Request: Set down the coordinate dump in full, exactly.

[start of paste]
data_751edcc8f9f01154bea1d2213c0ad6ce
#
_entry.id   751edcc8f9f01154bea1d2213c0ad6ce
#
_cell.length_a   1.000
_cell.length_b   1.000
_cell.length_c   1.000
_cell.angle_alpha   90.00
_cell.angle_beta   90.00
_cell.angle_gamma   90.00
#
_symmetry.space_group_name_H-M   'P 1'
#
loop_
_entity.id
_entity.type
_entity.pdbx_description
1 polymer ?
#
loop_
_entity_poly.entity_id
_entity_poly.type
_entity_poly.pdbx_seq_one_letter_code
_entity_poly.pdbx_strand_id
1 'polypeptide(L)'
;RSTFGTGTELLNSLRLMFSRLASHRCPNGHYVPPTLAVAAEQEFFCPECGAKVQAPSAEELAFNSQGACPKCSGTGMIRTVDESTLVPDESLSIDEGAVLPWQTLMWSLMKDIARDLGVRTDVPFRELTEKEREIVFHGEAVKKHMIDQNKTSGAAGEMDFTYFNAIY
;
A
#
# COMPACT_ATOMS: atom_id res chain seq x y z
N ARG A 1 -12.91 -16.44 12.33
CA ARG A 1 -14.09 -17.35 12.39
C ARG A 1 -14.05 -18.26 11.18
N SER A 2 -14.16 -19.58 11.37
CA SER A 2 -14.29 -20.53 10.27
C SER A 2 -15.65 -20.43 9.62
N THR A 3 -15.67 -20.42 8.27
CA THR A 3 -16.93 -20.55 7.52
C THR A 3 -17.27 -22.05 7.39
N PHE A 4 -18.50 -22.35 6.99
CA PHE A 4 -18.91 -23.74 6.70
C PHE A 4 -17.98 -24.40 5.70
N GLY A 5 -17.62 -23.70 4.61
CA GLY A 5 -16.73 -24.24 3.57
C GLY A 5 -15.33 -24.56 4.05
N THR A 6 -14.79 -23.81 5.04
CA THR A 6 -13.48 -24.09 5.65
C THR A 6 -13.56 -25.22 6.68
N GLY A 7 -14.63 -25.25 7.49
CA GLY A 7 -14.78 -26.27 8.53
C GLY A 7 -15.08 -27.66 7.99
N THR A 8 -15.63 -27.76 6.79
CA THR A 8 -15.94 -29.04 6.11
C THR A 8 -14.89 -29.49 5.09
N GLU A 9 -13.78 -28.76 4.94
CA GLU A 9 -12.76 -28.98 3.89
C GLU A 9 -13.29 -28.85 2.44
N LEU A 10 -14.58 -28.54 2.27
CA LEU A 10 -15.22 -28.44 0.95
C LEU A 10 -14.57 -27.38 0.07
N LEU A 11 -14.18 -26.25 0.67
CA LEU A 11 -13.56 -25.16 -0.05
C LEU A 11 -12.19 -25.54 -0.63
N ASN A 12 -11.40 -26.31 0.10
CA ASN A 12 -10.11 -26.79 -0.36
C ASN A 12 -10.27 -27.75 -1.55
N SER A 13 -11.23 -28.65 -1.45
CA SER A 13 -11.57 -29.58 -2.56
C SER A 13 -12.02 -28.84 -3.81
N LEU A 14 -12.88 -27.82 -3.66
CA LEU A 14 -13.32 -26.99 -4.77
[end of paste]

data_751edcc8f9f01154bea1d2213c0ad6ce
#
_entry.id   751edcc8f9f01154bea1d2213c0ad6ce
#
_cell.length_a   1.000
_cell.length_b   1.000
_cell.length_c   1.000
_cell.angle_alpha   90.00
_cell.angle_beta   90.00
_cell.angle_gamma   90.00
#
_symmetry.space_group_name_H-M   'P 1'
#
loop_
_entity.id
_entity.type
_entity.pdbx_description
1 polymer ?
#
loop_
_entity_poly.entity_id
_entity_poly.type
_entity_poly.pdbx_seq_one_letter_code
_entity_poly.pdbx_strand_id
1 'polypeptide(L)'
;RSTFGTGTELLNSLRLMFSRLASHRCPNGHYVPPTLAVAAEQEFFCPECGAKVQAPSAEELAFNSQGACPKCSGTGMIRTVDESTLVPDESLSIDEGAVLPWQTLMWSLMKDIARDLGVRTDVPFRELTEKEREIVFHGEAVKKHMIDQNKTSGAAGEMDFTYFNAIY
;
A
#
# COMPACT_ATOMS: atom_id res chain seq x y z
N ARG A 1 -12.91 -16.44 12.33
CA ARG A 1 -14.09 -17.35 12.39
C ARG A 1 -14.05 -18.26 11.18
N SER A 2 -14.16 -19.58 11.37
CA SER A 2 -14.29 -20.53 10.27
C SER A 2 -15.65 -20.43 9.62
N THR A 3 -15.67 -20.42 8.27
CA THR A 3 -16.93 -20.55 7.52
C THR A 3 -17.27 -22.05 7.39
N PHE A 4 -18.50 -22.35 6.99
CA PHE A 4 -18.91 -23.74 6.70
C PHE A 4 -17.98 -24.40 5.70
N GLY A 5 -17.62 -23.70 4.61
CA GLY A 5 -16.73 -24.24 3.57
C GLY A 5 -15.33 -24.56 4.05
N THR A 6 -14.79 -23.81 5.04
CA THR A 6 -13.48 -24.09 5.65
C THR A 6 -13.56 -25.22 6.68
N GLY A 7 -14.63 -25.25 7.49
CA GLY A 7 -14.78 -26.27 8.53
C GLY A 7 -15.08 -27.66 7.99
N THR A 8 -15.63 -27.76 6.79
CA THR A 8 -15.94 -29.04 6.11
C THR A 8 -14.89 -29.49 5.09
N GLU A 9 -13.78 -28.76 4.94
CA GLU A 9 -12.76 -28.98 3.89
C GLU A 9 -13.29 -28.85 2.44
N LEU A 10 -14.58 -28.54 2.27
CA LEU A 10 -15.22 -28.44 0.95
C LEU A 10 -14.57 -27.38 0.07
N LEU A 11 -14.18 -26.25 0.67
CA LEU A 11 -13.56 -25.16 -0.05
C LEU A 11 -12.19 -25.54 -0.63
N ASN A 12 -11.40 -26.31 0.10
CA ASN A 12 -10.11 -26.79 -0.36
C ASN A 12 -10.27 -27.75 -1.55
N SER A 13 -11.23 -28.65 -1.45
CA SER A 13 -11.57 -29.58 -2.56
C SER A 13 -12.02 -28.84 -3.81
N LEU A 14 -12.88 -27.82 -3.66
CA LEU A 14 -13.32 -26.99 -4.77